P.O. Box 168
Round Pond, Maine 04564.
This review is written by Kevin McCarthy, 4/99
"Kevin and Maxine’s Celtic & Folk Music CD Reviews"
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Opening with seagulls squawking and waves crashing, Julia Lane promptly sets the tone and mood for her latest release, a vocal and instrumental depiction of and tribute to life on the Maine coast. Mingling nature's elements of earth, sky and water, with human reflections and spirit, Lane offers ten songs featuring a mixture of vocals and instrumentation, along with three solid instrumentals, on this gentle release.
Possessing a beautiful, high-pitched voice akin to Loreena McKennitt, Lane's vocals at times appear to eerily match the sounds emanating from her celtic harp, an instrument of which she is a master. However, this is not world music a la McKennitt. Along with Lane's vocals, the celtic harp is in the forefront on this release.
One of the more stirring cuts, "Moneghan," with vocals backed by celtic harp and woodwinds, is an achingly sweet and soaring tribute to a still-inhabited island off the coast of Maine.
"Something To Come Home To" is a touching testimonial to the basic human need of having family, friends, and a place to return to after journey's end. Lane sings:
"...It's a long hard road and some may leave you crying
But the thing that keeps you trying
Is having something to come home to"
Reflecting on the history of a now deserted structure in "The House On The Hill," she sees a different incarnation:
"...The barn is now gone and the fields are unmowed
The people are all gone away
And season on season of sunlight and snow
Have weathered the clapboards to gray
Talk in the town is of tearing it down, dividing the hillside apart
But waterfalls run and apple trees bloom
At the house on the hill in my heart"
In "The River," a testimony to the familial oneness of nature, she sings:
"...Down pour the rains to swell the rippling flood
Down through the hills carryng Earth's lifeblood
Feeding field and forest that line the winding shore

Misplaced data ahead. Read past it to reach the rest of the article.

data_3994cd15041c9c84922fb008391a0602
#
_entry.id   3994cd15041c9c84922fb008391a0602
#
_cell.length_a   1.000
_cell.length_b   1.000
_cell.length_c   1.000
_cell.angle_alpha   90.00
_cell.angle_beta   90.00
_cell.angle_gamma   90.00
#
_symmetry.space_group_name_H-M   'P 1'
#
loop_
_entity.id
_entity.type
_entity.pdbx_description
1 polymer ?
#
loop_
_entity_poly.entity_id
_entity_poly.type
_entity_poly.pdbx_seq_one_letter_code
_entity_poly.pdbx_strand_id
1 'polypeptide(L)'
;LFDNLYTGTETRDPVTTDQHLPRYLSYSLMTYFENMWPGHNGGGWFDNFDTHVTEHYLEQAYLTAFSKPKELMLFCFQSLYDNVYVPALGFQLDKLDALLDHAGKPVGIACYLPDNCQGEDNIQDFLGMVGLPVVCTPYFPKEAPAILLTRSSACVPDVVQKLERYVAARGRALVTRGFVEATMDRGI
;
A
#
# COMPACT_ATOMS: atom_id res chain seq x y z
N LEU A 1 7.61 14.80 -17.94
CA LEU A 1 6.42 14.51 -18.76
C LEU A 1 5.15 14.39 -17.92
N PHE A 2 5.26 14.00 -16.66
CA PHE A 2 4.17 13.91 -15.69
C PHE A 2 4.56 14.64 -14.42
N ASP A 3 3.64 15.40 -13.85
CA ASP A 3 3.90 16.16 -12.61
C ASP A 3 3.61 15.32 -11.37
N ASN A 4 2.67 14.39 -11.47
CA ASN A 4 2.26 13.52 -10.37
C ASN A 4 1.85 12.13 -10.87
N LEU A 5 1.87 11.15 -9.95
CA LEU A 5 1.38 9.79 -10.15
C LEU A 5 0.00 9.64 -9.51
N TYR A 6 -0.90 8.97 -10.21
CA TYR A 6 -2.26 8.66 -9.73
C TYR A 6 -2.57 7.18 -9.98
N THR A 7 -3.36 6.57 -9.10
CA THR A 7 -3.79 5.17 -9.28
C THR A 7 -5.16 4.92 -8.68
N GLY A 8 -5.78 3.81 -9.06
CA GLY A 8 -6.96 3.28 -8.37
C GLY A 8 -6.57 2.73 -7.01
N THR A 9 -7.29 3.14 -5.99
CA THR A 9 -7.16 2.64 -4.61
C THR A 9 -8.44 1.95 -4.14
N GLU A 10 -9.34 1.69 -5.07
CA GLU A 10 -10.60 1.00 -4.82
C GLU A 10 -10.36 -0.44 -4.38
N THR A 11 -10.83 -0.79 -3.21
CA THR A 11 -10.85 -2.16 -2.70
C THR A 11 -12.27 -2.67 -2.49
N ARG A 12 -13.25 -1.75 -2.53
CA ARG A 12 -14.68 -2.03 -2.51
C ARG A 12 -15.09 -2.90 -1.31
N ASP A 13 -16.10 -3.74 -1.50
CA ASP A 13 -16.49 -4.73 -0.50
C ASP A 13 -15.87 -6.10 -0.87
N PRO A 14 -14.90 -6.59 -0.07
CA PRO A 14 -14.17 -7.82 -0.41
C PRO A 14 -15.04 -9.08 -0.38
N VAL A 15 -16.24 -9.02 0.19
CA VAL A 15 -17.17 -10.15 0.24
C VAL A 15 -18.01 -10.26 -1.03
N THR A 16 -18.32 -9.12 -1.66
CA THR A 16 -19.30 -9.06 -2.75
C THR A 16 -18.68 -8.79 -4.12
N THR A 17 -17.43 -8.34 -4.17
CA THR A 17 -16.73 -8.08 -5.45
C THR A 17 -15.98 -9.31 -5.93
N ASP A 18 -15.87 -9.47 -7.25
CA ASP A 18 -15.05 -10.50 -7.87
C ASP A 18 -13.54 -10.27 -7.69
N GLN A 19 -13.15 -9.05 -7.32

Flowing through the ages; a source of life and more..."
She concludes with:
"...Joining at last the ocean's wide embrace
Safe in her arms the river slows it's pace
High up in the heavens the moon so clear and bright
Celebrates the reunion and the waters share her light..."
This cut appropriately opens and closes with sounds of rushing water.
"Run Before The Wind," sounding like Dylan's "Forever Young" but slower in tempo and melody, is a tribute to Lane's father. Containing a brief but enchanting chorus, it depicts the rotation of the earth as both a lift and a gift in rising back up when life knocks you down:
"...And if the world turns you upside down
Remember, it keeps turning 'round..."
Celtic harp aficionados or those wishing to explore the music of that particular instrument further will especially enjoy this release. Lane's beautiful vocals and her heartfelt feelings and visions regarding the surroundings of the Maine coast are wonderful plusses.
Lane, on celtic harp and vocals, is backed by Fred Gosbee on viola, 12-string guitar, woodwinds, bass and vocals; Gary Clancy on guitar and percussion; and Doreen Conboy on cello. Oh yes, per the liner notes, the seagull, ocean and river sounds are rightfully credited to Mother Nature. Probably just another gig for her.
All songs written and composed by Julia Lane.
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